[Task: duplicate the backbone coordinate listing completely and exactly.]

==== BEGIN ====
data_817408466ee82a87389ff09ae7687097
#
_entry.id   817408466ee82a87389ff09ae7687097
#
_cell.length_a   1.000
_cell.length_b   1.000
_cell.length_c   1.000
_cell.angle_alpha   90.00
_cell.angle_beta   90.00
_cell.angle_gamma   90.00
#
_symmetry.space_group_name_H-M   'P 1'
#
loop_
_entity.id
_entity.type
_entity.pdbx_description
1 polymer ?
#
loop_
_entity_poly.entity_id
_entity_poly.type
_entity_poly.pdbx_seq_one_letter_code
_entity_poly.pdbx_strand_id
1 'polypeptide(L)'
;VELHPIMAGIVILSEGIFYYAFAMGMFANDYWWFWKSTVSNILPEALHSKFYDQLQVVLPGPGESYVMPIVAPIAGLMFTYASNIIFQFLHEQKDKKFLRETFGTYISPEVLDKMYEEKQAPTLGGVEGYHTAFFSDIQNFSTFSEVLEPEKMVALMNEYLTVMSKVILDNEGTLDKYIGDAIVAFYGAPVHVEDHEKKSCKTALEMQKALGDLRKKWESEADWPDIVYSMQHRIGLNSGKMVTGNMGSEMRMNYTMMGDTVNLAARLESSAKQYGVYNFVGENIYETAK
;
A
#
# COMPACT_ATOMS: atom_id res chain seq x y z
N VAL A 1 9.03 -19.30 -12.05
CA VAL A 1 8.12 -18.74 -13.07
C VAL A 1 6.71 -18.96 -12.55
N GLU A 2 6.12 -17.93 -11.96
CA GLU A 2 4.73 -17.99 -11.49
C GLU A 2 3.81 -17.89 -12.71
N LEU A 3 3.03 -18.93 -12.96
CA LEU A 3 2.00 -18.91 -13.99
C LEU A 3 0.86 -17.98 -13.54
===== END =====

data_817408466ee82a87389ff09ae7687097
#
_entry.id   817408466ee82a87389ff09ae7687097
#
_cell.length_a   1.000
_cell.length_b   1.000
_cell.length_c   1.000
_cell.angle_alpha   90.00
_cell.angle_beta   90.00
_cell.angle_gamma   90.00
#
_symmetry.space_group_name_H-M   'P 1'
#
loop_
_entity.id
_entity.type
_entity.pdbx_description
1 polymer ?
#
loop_
_entity_poly.entity_id
_entity_poly.type
_entity_poly.pdbx_seq_one_letter_code
_entity_poly.pdbx_strand_id
1 'polypeptide(L)'
;VELHPIMAGIVILSEGIFYYAFAMGMFANDYWWFWKSTVSNILPEALHSKFYDQLQVVLPGPGESYVMPIVAPIAGLMFTYASNIIFQFLHEQKDKKFLRETFGTYISPEVLDKMYEEKQAPTLGGVEGYHTAFFSDIQNFSTFSEVLEPEKMVALMNEYLTVMSKVILDNEGTLDKYIGDAIVAFYGAPVHVEDHEKKSCKTALEMQKALGDLRKKWESEADWPDIVYSMQHRIGLNSGKMVTGNMGSEMRMNYTMMGDTVNLAARLESSAKQYGVYNFVGENIYETAK
;
A
#
# COMPACT_ATOMS: atom_id res chain seq x y z
N VAL A 1 9.03 -19.30 -12.05
CA VAL A 1 8.12 -18.74 -13.07
C VAL A 1 6.71 -18.96 -12.55
N GLU A 2 6.12 -17.93 -11.96
CA GLU A 2 4.73 -17.99 -11.49
C GLU A 2 3.81 -17.89 -12.71
N LEU A 3 3.03 -18.93 -12.96
CA LEU A 3 2.00 -18.91 -13.99
C LEU A 3 0.86 -17.98 -13.54